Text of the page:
Let's start from a basic example: suppose I have the following list containing $N=8$ non-negative ints:

L = [2, 1, 2, 0, 0, 1, 3, 2]

I want to encode the whole list $L$ into a quantum state $|\psi\rangle$ by using basis encoding as follows:

$$|\psi \rangle = \frac{1}{\sqrt{N}} \sum_{i=0}^{N-1} |L_i\rangle |i\rangle$$

where $|L_i\rangle$ is the $i$-th element in the list, and $|i\rangle$ is its corresponding index (both represented as bit-strings). In this example, I would get an equal superposition of the states $|10\rangle|000\rangle$ ($L_0=2$), $|01\rangle|001\rangle$ ($L_1=1$), and so on until $|10\rangle|111\rangle$ ($L_7=2$).

Is there a way in Qiskit to prepare this state given an arbitrary Python list? And, if not, how could it be implemented?


2 Answers 2


This is the implementation of my own solution (it only works well when $L_i\in \mathbb{N}$ and len(L) is a power of 2 but could be easily extended to a more general case):

import numpy as np
from qiskit import QuantumCircuit
from qiskit.circuit.library import StatePreparation

L = [2, 1, 2, 0, 0, 1, 3, 2]

len_qr1 = int(np.ceil(np.log2(len(L))))
len_qr2 = int(np.log2(max(L))) + 1
num_qubits = len_qr1 + len_qr2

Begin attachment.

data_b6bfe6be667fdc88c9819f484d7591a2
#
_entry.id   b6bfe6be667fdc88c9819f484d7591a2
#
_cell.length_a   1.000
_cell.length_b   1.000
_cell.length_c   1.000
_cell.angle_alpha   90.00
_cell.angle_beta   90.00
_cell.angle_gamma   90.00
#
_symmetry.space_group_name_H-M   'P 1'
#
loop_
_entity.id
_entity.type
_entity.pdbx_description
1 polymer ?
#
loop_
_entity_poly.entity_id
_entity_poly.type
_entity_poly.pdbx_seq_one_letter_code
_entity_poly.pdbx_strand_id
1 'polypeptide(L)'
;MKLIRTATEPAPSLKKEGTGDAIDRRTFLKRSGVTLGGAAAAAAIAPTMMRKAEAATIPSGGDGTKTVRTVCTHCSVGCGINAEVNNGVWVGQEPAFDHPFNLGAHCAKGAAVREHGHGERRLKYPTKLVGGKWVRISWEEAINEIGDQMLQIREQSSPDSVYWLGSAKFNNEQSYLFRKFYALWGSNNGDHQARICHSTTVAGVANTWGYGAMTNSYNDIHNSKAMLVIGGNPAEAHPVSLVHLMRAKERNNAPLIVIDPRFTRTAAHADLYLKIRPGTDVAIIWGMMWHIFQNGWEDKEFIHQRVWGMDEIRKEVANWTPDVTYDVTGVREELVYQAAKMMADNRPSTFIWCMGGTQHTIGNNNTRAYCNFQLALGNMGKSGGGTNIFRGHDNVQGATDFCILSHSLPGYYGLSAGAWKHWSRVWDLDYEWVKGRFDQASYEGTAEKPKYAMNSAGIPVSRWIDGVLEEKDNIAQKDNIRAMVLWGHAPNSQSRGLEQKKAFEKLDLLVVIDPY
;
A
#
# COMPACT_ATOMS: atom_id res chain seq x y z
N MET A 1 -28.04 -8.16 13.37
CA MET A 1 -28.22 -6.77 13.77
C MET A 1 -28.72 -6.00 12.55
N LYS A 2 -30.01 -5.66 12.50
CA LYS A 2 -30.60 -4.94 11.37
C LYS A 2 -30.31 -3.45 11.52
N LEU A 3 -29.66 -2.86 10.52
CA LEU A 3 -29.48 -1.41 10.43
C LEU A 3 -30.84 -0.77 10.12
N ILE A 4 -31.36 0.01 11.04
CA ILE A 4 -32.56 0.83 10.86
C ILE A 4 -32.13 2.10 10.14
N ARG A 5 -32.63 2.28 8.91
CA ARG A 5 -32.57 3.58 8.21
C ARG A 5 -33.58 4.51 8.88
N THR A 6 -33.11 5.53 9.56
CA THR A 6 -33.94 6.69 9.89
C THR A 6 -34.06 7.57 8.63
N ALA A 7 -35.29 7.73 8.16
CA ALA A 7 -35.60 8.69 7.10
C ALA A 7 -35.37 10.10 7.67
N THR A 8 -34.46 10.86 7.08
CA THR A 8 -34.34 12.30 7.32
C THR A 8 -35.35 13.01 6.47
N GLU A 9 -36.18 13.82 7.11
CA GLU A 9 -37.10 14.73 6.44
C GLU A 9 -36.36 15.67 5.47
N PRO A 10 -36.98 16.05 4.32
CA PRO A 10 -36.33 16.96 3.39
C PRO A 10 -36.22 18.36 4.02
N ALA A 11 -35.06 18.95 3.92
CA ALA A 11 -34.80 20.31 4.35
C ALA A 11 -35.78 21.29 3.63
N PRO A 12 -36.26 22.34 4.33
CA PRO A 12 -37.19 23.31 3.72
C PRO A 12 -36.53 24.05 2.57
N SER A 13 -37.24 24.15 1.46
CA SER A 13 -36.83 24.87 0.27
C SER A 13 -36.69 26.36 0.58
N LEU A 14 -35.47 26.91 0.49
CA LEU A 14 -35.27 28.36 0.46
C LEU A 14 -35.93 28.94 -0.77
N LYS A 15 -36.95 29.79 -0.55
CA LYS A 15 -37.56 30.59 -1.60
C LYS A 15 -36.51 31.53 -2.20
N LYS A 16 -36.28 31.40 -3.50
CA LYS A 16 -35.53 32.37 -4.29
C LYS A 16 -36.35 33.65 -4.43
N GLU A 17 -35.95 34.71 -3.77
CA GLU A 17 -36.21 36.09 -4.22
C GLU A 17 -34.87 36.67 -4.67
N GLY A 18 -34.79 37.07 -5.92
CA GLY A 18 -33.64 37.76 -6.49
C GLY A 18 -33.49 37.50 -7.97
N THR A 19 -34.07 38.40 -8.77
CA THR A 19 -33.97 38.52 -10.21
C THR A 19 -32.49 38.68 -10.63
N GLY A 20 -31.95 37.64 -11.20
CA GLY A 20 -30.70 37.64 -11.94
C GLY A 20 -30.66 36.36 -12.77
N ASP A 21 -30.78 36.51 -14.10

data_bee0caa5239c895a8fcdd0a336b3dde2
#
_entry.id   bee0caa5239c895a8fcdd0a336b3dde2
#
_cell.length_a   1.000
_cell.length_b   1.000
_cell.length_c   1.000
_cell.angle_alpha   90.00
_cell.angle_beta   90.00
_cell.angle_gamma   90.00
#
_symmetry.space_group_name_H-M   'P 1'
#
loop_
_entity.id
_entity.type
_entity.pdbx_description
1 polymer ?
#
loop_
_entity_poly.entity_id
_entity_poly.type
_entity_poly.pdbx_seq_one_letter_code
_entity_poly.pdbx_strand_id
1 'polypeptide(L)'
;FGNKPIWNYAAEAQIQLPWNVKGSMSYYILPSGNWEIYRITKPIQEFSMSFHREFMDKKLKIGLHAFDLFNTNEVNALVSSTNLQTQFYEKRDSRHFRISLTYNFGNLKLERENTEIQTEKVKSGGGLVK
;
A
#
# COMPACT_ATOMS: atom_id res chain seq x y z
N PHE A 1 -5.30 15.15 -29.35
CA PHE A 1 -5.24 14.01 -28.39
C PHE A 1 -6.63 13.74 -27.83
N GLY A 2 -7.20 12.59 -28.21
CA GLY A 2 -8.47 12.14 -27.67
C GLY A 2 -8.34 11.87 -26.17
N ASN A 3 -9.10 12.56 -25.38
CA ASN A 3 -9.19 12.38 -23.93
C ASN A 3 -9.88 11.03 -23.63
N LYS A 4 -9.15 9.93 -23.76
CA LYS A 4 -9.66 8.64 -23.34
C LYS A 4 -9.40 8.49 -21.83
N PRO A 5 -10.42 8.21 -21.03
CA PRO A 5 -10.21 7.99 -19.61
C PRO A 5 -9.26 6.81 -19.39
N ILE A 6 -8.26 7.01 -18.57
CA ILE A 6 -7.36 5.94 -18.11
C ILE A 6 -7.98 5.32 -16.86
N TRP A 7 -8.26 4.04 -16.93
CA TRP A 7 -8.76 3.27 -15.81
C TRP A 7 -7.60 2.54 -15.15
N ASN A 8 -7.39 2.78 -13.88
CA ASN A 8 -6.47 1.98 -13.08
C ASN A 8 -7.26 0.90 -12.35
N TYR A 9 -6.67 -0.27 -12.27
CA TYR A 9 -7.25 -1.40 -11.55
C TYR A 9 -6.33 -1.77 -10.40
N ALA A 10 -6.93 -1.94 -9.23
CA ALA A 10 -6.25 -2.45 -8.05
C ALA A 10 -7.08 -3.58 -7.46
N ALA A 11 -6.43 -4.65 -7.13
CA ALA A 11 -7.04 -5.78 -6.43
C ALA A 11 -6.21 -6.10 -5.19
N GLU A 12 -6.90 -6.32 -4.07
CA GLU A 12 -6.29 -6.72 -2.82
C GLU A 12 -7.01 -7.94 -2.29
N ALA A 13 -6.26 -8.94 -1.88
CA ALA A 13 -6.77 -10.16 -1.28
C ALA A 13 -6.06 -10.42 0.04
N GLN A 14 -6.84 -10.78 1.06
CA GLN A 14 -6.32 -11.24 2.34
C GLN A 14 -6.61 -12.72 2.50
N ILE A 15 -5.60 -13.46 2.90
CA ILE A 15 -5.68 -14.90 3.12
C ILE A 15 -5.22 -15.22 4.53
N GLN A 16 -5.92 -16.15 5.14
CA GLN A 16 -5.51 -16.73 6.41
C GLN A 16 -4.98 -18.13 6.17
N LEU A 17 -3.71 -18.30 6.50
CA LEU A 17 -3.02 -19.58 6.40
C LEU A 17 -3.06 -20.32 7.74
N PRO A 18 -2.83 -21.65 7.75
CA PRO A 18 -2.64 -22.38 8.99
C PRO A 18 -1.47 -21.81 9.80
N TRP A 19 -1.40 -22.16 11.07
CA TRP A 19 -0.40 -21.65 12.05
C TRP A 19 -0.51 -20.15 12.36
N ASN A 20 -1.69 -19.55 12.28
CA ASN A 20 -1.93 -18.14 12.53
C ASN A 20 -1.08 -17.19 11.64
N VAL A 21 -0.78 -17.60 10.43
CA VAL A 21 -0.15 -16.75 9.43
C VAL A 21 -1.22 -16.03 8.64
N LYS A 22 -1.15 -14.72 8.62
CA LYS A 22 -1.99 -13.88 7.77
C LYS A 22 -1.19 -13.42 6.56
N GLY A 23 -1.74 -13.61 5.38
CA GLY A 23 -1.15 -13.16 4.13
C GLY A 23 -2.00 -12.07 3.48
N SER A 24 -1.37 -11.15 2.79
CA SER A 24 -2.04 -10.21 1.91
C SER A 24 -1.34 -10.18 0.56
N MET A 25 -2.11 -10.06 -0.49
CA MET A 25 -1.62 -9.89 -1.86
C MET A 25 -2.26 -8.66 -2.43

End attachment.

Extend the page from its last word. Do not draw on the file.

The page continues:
statevector = np.zeros(2**num_qubits)

for i, el in enumerate(L):
    index_reg = '{0:b}'.format(i).zfill(len_qr1)
    element_reg = '{0:b}'.format(el).zfill(len_qr2)
    statevector[int(element_reg + index_reg, 2)] = 1

statevector /= np.linalg.norm(statevector)

qc = QuantumCircuit(num_qubits)
sp = StatePreparation(statevector)
qc.append(sp, range(num_qubits))

Running the qc circuit 10000 times by using the qasm_simulator to measure the final state $|\psi\rangle$, I get the expected distribution (equal superposition of the 8 bit-strings):

enter image description here

import numpy as np
import numpy.linalg as la

L = [2, 1, 2, 0, 0, 1, 3, 2]
L = np.array(L, dtype=float)

qc = QuantumCircuit(3)
qc.prepare_state(L / la.norm(L))

You can also use initialize instead of prepare_state. The former resets the qubits to zero first (which isn't necessary here) while the latter generates an invertible gate.

  • $\begingroup$ Ok but this is "amplitude encoding". I want to encode my list by using "basis encoding" as described in the question $\endgroup$ Commented Dec 14, 2022 at 23:21
  • 1
    $\begingroup$ So just create a state vector with 32 elements and the items that you want to have equal probability set to 1 and the rest set to 0. Normalize and call prepare_state as above. $\endgroup$ Commented Dec 15, 2022 at 0:58

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